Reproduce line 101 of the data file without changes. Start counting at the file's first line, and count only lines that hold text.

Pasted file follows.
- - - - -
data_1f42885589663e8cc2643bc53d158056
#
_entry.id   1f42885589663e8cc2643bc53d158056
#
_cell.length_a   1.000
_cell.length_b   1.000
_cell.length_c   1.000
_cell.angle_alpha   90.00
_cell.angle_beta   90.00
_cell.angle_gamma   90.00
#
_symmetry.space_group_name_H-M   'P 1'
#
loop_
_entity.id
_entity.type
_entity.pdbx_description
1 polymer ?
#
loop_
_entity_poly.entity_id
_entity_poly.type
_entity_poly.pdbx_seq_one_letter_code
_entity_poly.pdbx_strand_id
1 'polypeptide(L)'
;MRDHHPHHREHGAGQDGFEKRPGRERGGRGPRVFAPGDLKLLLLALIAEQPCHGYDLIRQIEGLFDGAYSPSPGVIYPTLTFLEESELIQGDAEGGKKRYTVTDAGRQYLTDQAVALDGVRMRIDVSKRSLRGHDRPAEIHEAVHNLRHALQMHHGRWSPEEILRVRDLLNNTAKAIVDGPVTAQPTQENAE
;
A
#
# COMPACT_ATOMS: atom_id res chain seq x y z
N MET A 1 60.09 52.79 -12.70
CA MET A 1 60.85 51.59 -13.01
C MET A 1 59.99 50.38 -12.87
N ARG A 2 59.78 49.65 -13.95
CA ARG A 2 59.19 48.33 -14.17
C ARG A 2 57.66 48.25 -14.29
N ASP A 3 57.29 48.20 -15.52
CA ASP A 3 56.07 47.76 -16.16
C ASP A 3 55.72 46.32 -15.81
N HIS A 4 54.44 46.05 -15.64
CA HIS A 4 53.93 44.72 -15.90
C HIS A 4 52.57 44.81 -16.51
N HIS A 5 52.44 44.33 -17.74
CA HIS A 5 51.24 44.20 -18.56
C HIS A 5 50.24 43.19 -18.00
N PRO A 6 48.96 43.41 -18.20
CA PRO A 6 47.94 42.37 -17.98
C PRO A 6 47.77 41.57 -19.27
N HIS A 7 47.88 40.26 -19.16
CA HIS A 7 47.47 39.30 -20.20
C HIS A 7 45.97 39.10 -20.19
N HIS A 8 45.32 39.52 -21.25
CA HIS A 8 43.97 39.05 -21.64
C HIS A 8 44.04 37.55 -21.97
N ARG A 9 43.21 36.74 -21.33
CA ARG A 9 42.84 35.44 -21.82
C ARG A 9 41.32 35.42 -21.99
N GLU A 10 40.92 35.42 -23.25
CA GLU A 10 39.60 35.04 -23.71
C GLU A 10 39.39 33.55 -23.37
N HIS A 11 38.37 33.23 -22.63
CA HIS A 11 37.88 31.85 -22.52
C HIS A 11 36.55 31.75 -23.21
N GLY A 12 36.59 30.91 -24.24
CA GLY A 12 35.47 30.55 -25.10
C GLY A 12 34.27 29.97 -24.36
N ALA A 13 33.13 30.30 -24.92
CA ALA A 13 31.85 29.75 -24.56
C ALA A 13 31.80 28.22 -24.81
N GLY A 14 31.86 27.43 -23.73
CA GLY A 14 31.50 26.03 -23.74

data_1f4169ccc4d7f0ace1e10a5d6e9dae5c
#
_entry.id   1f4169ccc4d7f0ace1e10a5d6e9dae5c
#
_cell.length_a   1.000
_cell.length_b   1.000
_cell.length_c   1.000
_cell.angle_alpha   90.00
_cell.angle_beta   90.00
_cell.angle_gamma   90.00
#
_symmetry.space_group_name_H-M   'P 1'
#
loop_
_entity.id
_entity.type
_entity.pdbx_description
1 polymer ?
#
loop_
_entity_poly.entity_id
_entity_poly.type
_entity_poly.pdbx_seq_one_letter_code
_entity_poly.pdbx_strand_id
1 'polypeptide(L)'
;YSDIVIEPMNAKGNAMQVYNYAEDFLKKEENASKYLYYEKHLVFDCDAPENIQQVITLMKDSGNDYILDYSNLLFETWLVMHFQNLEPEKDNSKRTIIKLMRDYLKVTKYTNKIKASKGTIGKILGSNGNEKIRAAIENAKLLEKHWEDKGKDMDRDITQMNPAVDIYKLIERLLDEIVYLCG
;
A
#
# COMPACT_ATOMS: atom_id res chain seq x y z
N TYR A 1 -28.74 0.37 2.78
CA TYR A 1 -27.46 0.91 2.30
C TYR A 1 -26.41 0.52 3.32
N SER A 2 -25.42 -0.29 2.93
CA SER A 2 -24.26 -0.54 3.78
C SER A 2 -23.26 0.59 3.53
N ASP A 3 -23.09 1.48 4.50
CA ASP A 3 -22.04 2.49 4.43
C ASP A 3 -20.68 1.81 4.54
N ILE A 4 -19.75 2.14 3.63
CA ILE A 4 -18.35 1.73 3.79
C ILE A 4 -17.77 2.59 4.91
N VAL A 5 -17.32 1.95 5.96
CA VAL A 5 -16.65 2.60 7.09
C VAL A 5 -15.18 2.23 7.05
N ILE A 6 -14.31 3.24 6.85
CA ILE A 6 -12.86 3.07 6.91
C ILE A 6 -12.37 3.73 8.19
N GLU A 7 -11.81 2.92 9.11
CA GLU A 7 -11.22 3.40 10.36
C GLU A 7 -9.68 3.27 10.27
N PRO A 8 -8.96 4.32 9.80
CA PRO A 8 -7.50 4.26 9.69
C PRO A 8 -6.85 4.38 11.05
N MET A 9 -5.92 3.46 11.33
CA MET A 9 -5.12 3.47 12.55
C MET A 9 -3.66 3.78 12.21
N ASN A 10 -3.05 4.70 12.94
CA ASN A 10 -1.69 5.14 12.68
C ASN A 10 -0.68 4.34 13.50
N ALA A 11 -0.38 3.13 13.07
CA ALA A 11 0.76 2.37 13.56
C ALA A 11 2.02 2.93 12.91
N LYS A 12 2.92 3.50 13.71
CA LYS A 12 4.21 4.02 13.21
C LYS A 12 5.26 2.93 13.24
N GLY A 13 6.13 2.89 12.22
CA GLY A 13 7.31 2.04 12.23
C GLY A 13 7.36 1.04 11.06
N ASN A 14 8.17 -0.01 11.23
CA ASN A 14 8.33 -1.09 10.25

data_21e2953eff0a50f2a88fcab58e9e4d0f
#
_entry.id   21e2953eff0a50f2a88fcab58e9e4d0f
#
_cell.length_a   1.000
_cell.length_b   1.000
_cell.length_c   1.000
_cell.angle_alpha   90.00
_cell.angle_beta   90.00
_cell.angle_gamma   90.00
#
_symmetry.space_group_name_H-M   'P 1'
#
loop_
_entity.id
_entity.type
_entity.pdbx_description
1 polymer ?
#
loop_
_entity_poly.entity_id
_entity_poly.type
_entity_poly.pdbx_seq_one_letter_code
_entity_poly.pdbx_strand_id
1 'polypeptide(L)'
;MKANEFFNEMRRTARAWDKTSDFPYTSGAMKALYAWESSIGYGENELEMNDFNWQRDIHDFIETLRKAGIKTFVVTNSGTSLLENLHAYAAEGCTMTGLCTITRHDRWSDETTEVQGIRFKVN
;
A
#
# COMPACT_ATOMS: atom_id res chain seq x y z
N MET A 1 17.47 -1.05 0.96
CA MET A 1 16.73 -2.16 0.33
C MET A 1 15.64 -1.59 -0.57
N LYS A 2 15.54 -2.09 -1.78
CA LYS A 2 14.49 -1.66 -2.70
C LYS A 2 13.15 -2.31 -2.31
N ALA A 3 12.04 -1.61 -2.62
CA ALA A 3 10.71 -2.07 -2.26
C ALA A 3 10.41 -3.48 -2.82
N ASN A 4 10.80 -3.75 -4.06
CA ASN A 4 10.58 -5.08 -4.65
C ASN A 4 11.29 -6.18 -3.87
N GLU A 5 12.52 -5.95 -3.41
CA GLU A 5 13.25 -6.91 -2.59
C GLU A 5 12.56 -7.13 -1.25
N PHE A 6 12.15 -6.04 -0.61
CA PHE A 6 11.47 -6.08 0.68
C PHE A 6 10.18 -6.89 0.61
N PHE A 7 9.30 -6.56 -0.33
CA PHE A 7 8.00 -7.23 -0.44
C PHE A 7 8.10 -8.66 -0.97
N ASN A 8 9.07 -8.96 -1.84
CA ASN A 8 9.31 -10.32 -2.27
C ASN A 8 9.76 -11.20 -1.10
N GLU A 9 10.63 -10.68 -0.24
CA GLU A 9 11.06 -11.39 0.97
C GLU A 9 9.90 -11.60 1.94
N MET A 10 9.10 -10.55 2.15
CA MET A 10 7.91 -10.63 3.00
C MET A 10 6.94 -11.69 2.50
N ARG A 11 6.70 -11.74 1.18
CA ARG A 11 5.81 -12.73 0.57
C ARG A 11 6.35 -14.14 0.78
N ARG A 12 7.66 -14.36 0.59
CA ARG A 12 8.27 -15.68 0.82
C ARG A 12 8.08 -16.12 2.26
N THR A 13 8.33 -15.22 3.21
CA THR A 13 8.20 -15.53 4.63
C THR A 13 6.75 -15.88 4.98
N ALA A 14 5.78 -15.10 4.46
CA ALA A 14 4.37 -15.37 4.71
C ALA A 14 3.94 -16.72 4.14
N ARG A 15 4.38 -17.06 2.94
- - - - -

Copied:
# COMPACT_ATOMS: atom_id res chain seq x y z